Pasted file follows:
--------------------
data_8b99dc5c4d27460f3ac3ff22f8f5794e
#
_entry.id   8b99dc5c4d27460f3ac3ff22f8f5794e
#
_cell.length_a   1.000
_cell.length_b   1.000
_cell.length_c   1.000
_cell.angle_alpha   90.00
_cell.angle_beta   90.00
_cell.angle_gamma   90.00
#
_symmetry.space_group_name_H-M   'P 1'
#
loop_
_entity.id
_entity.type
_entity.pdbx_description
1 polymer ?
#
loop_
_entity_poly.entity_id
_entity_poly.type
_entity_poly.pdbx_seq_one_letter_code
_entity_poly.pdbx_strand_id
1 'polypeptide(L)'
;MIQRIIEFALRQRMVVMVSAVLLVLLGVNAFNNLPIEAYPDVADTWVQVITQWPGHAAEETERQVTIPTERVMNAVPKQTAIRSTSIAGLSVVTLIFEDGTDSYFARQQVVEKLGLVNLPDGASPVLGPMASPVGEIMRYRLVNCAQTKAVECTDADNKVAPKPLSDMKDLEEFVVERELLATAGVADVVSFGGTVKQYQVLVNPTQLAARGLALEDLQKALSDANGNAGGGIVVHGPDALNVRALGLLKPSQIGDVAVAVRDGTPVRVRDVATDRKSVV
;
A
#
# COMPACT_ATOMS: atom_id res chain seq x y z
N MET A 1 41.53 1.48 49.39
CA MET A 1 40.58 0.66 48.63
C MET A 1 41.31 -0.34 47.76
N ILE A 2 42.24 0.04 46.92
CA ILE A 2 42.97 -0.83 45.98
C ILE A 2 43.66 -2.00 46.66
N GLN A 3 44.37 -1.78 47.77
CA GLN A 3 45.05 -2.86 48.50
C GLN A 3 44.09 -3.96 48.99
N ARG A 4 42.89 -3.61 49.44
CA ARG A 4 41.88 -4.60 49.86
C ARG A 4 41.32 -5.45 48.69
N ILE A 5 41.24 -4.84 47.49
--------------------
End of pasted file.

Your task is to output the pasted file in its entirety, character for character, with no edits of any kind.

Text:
data_8b99dc5c4d27460f3ac3ff22f8f5794e
#
_entry.id   8b99dc5c4d27460f3ac3ff22f8f5794e
#
_cell.length_a   1.000
_cell.length_b   1.000
_cell.length_c   1.000
_cell.angle_alpha   90.00
_cell.angle_beta   90.00
_cell.angle_gamma   90.00
#
_symmetry.space_group_name_H-M   'P 1'
#
loop_
_entity.id
_entity.type
_entity.pdbx_description
1 polymer ?
#
loop_
_entity_poly.entity_id
_entity_poly.type
_entity_poly.pdbx_seq_one_letter_code
_entity_poly.pdbx_strand_id
1 'polypeptide(L)'
;MIQRIIEFALRQRMVVMVSAVLLVLLGVNAFNNLPIEAYPDVADTWVQVITQWPGHAAEETERQVTIPTERVMNAVPKQTAIRSTSIAGLSVVTLIFEDGTDSYFARQQVVEKLGLVNLPDGASPVLGPMASPVGEIMRYRLVNCAQTKAVECTDADNKVAPKPLSDMKDLEEFVVERELLATAGVADVVSFGGTVKQYQVLVNPTQLAARGLALEDLQKALSDANGNAGGGIVVHGPDALNVRALGLLKPSQIGDVAVAVRDGTPVRVRDVATDRKSVV
;
A
#
# COMPACT_ATOMS: atom_id res chain seq x y z
N MET A 1 41.53 1.48 49.39
CA MET A 1 40.58 0.66 48.63
C MET A 1 41.31 -0.34 47.76
N ILE A 2 42.24 0.04 46.92
CA ILE A 2 42.97 -0.83 45.98
C ILE A 2 43.66 -2.00 46.66
N GLN A 3 44.37 -1.78 47.77
CA GLN A 3 45.05 -2.86 48.50
C GLN A 3 44.09 -3.96 48.99
N ARG A 4 42.89 -3.61 49.44
CA ARG A 4 41.88 -4.60 49.86
C ARG A 4 41.32 -5.45 48.69
N ILE A 5 41.24 -4.84 47.49